The only soul legend whose hand I’ve ever shaken has died. Percy Sledge enjoyed the privilege of my handshake in London in 1987. Sledge is of course best remembered for his soaring performance of When A Man Loves A Woman, and perhaps for Warm And Tender Love. In South Africa he enjoyed legendary status thanks to several tours there in the 1970s, especially in 1970/71, when he played to segregated audiences. There were of course those who objected, but even a good number of anti-apartheid activists went because, well, it was Percy Sledge. This was a time when the cultural boycott had not got traction yet — even The Byrds toured South Africa; the reason Gram Parsons gave for leaving the group. Of the featured tracks, two relate to that time: the opening of a 1970 concert for mixed-race audiences at the Luxurama in Cape Town, and the very rare Swazi Lady which appeared only on the soundtrack album of a documentary on his South Africa tour, Percy Sledge In Soul Africa.
Just a fortnight later, Ben E. King left us. Coincidentally, both Sledge and King had UK hits in 1987 with their classic songs on strength of commercials for Levi 501s. King, then still known by his birth name Benjamin Nelson, got his break in the late ‘50s as the frontman of The Drifters. That group’s whole line-up was fired by their manager (who owned the rights to the name) in 1958 and replaced by King’s doo wop group The Five Crowns. Due to a contract dispute King didn’t stay long with the group, recording just 13 songs (11 of them as the lead) before going solo. But what a line-up of songs that was, including There Goes My Baby (which he co-wrote), Save the Last Dance for Me, This Magic Moment and I Count the Tears (on TV King’s vocals were lip synched by Drifters member Charlie Tomas).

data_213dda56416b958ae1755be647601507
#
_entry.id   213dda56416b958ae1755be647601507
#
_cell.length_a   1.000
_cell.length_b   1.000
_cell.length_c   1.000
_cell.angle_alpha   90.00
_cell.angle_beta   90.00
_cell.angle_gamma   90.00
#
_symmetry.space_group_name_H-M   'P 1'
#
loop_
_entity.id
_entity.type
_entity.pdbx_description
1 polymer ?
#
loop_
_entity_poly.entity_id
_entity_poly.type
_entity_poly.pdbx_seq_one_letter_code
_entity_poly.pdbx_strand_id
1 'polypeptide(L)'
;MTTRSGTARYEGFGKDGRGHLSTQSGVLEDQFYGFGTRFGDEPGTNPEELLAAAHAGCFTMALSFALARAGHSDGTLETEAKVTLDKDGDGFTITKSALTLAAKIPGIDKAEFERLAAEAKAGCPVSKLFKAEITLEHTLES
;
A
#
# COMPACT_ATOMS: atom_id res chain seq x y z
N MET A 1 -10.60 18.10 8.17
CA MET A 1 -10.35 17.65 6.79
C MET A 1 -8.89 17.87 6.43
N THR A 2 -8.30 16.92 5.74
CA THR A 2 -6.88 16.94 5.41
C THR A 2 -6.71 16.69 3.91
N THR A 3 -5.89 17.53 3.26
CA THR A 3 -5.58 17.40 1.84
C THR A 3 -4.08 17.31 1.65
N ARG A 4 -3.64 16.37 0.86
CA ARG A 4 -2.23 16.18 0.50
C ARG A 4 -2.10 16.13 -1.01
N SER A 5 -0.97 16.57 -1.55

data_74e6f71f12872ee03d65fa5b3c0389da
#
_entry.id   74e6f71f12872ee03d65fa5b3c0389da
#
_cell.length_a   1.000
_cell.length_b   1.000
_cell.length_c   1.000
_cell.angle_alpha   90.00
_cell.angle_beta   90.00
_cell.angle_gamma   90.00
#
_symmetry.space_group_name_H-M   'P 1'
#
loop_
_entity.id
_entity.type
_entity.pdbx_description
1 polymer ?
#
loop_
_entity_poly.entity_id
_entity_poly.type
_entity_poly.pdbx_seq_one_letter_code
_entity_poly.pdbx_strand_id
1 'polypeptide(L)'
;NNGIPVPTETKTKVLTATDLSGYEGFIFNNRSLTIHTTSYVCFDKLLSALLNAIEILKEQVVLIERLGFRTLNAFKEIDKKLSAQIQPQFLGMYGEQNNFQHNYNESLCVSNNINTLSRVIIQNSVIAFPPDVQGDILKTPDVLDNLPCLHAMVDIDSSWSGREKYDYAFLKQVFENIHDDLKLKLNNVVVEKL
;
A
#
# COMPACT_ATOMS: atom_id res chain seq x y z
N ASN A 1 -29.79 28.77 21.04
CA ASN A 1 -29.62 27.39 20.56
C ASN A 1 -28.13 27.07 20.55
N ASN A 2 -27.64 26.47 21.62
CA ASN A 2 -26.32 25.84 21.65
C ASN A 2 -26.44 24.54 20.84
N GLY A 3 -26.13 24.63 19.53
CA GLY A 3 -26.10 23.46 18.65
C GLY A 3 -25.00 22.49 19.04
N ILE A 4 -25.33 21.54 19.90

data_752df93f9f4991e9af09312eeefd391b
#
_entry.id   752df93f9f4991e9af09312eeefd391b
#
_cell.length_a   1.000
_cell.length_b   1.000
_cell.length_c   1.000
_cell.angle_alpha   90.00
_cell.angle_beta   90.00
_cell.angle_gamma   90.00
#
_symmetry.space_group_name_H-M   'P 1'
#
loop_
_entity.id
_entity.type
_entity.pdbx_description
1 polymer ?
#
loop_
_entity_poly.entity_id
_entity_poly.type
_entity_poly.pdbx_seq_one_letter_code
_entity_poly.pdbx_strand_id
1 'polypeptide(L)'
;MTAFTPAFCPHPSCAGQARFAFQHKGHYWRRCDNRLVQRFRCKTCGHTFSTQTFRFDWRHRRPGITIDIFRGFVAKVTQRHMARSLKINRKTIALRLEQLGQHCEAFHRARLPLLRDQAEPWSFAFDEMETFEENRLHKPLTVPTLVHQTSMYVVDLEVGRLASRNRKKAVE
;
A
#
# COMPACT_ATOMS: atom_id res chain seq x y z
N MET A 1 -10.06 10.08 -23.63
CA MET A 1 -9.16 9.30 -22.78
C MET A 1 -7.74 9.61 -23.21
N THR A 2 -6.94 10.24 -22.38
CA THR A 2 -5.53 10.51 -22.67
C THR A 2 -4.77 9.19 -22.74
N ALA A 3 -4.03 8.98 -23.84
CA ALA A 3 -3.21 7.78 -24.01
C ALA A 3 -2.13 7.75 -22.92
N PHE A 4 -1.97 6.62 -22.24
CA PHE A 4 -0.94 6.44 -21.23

As a solo artist King enjoyed several hits, some later covered by others with commercial success, such as Spanish Harlem, Don’t Play That Song (You Lied), So Much Loved and I (Who Have Nothing). But his biggest hit was, of course, Stand By Me, which he wrote with Jerry Leiber and Mike Stoller, based on a gospel song, Lord Stand By Me. King used the royalties for the song for the Stand By Me Foundation, which provides education to disadvantaged youths.
Anybody who has ever played Lynyrd Skynyrd’s Free Bird loudly while driving will have banged out the song’s drum rolls on the steering wheel. The drummer who created these is now gone, at the age of 64. Bob Burns joined Lynyrd Skynyrd’s in 1966 and played on the first two albums, which yielded hits such as Free Bird, Simple Man, Gimme Three Steps, Tuesday’s Gone, Don’t Ask Me No Questions and Sweet Home Alabama. He left the band in 1974 on account of the stress of touring. He died after hitting a tree on the way home from a gig in Bartow County, Georgia.
It is unusual to feature people in this series who never recorded or in some way helped to record music, but in the case of Suzanne Crough I must make an exception. Suzanne played little Tracy on The Partridge Family, a TV show which is still very watchable and the music of which (recorded by members the Wrecking Crew with David Cassidy) is much better than it is given credit for. On the show, Tracy’s job on stage was to play the tambourine, which was rather more believable than Danny playing like Larry Knechtel or either of the Chrises drumming like Hal Blaine. Crough left acting in 1980; she later owned a bookshop and managed an office supply store.
Jack Ely was responsible for one of the great iconic rock vocals of the 1960s. As a co-founder of The Kingsmen, he slurred the lyrics of their 1963 cover of Richard Berry’s Louie Louie in one take; not helped by wearing braces at the time. The good times hadn’t arrived when Ely got screwed over. The single had just been released, far from being a hit, when drummer Lynn Easton ordered that he’d front the group forthwith, with Ely tasking over drumming duties. Ely refused and left The Kingsmen. Once Louie Louie became a hit, Easton would mime the words to Ely’s recorded voice. Legal action put a stop to that, and secured Ely a slice of royalties, a rather paltry $6,000.
Nobody wrote more songs for Elvis Presley than Sid Tepper, who has died at 94. Tepper wrote 45 songs for Elvis, all of them for his movies; other than GI Blues none of them are very well known (though Tepper said Elvis had particular affection for the featured song). Tepper, a WW2 veteran, got his break in 1948 when he wrote Red Roses For A Blue Lady, with which Guy Lombardo scored a big hit. It was covered many times after, including a version by Frank Sinatra, for whom Tepper later wrote the hit A Long Way From Your House to My House. He also wrote the Cliff Richard hit The Young Ones, which inspired the title of the 1980s British cult comedy of that name.